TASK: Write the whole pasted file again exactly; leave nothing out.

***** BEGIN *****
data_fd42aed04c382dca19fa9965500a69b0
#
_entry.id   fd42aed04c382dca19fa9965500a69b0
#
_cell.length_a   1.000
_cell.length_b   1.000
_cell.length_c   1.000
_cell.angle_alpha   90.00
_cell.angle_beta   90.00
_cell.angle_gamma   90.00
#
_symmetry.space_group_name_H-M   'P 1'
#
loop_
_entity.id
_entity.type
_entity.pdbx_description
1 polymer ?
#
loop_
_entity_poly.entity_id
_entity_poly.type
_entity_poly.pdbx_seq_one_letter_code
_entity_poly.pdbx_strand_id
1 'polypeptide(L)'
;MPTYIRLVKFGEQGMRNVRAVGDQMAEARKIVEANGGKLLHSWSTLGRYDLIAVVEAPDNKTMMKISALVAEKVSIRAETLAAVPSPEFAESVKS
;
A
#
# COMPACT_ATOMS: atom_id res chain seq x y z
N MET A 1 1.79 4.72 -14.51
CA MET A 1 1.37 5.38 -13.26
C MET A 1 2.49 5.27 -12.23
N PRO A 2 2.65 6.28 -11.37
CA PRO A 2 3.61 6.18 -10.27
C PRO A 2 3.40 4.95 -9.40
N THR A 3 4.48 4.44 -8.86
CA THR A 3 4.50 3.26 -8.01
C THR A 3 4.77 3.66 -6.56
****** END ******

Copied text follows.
data_fd42aed04c382dca19fa9965500a69b0
#
_entry.id   fd42aed04c382dca19fa9965500a69b0
#
_cell.length_a   1.000
_cell.length_b   1.000
_cell.length_c   1.000
_cell.angle_alpha   90.00
_cell.angle_beta   90.00
_cell.angle_gamma   90.00
#
_symmetry.space_group_name_H-M   'P 1'
#
loop_
_entity.id
_entity.type
_entity.pdbx_description
1 polymer ?
#
loop_
_entity_poly.entity_id
_entity_poly.type
_entity_poly.pdbx_seq_one_letter_code
_entity_poly.pdbx_strand_id
1 'polypeptide(L)'
;MPTYIRLVKFGEQGMRNVRAVGDQMAEARKIVEANGGKLLHSWSTLGRYDLIAVVEAPDNKTMMKISALVAEKVSIRAETLAAVPSPEFAESVKS
;
A
#
# COMPACT_ATOMS: atom_id res chain seq x y z
N MET A 1 1.79 4.72 -14.51
CA MET A 1 1.37 5.38 -13.26
C MET A 1 2.49 5.27 -12.23
N PRO A 2 2.65 6.28 -11.37
CA PRO A 2 3.61 6.18 -10.27
C PRO A 2 3.40 4.95 -9.40
N THR A 3 4.48 4.44 -8.86
CA THR A 3 4.50 3.26 -8.01
C THR A 3 4.77 3.66 -6.56